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The employer should offer the employee the right of appeal if they are not happy with the outcome.
The employee could appeal on a variety of reason, but they tend to be on:
The procedure was not fair
The outcome was wrong, not fair or not reasonable
An employee has appealed against the outcome of a grievance they have raised, and one of your managers is in the frame to chair the appeal hearing.
Once the employee appeal the outcome of their grievance, the employer should arrange to hold an appeal meeting within a reasonable time ideally within 5 - 7 working days.
The employer should allow employees enough time to prepare for the meeting and inform them that they have the right to be accompanied at the meeting.
The employee must choose their companion from one of the following:
A work colleague
A trade union representative
An official employed by a trade union
It is also good practice and under discrimination law the employer needs to consider a disabled employee’s request to bring someone else for additional support, such as a carer or family member or friend as a reasonable adjustment.
The person who hears the appeal and carries out any further investigation should be:
Someone not previously involved in the grievance
Someone more senior than the individual who carried the initial grievance
This might not always be possible, especially in small businesses, but the employer should try and make the process as fair as they can. This may include the employer bring in an external consultant.
The grievance appeal hearing must be fair and well-conducted and below are a few key steps to follow:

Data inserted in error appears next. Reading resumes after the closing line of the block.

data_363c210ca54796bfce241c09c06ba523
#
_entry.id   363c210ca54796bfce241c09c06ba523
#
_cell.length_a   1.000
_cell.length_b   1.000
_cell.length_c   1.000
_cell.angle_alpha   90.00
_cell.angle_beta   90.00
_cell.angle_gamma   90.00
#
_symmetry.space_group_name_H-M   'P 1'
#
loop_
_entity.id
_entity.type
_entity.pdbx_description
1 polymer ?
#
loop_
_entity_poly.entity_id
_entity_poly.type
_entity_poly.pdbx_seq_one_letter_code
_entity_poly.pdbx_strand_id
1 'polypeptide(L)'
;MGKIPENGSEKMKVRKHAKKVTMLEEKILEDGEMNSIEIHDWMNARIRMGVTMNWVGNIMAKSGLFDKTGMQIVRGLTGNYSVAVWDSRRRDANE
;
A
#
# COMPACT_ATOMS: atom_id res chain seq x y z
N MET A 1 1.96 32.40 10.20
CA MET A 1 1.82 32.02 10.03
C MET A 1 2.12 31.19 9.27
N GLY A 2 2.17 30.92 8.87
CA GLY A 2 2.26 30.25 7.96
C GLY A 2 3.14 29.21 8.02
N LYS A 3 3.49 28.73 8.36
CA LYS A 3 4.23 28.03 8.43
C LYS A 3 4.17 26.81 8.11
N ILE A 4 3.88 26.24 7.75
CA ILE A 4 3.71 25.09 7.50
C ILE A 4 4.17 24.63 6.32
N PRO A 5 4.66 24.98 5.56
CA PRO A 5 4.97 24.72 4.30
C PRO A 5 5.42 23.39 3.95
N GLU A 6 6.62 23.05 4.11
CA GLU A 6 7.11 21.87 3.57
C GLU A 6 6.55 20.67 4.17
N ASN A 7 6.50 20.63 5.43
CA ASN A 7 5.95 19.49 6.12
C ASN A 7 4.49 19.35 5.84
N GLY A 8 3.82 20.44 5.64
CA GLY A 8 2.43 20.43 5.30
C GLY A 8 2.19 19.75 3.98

Introduce – it is good practice to introduce everyone present and explain their role and that this is a formal grievance hearing. If no one is accompanying the employee, explain that they were offered the right.
Explain the process – it is good practice to outline the procedure and how the hearing will run.
Grievance - invite the employee and/or their representative to explain their grounds for the appeal and why they disagree with the outcome and what resolution they are seeking. Also request they for any supporting information and evidence. Allow them to raise any point and ensure they have raised everything they wanted to.
Close the meeting – Explain what will happen next and give an approximate timescale for the investigation to be completed.
Make a record of the meeting – it is vitally important that a written record is keep of the meeting and ask the individual to confirm and agree the notes from the meeting.
The employer must now undertake further reasonable investigation if necessary before deciding on the outcome of the grievance appeal.
Any grievance investigations and the outcome from those investigation should be achieved after following a fair, thorough, and timely process.
There are times when this is difficult to accomplish within the business due to a lack of resources, experience, and someone independent. This is when the use external specialist investigator can be the best and most cost-effective option saving management time and it ensures that the grievance is handled promptly and independently.
If you need support with carrying out a workplace investigation, our consultants are highly experienced, please do contact us.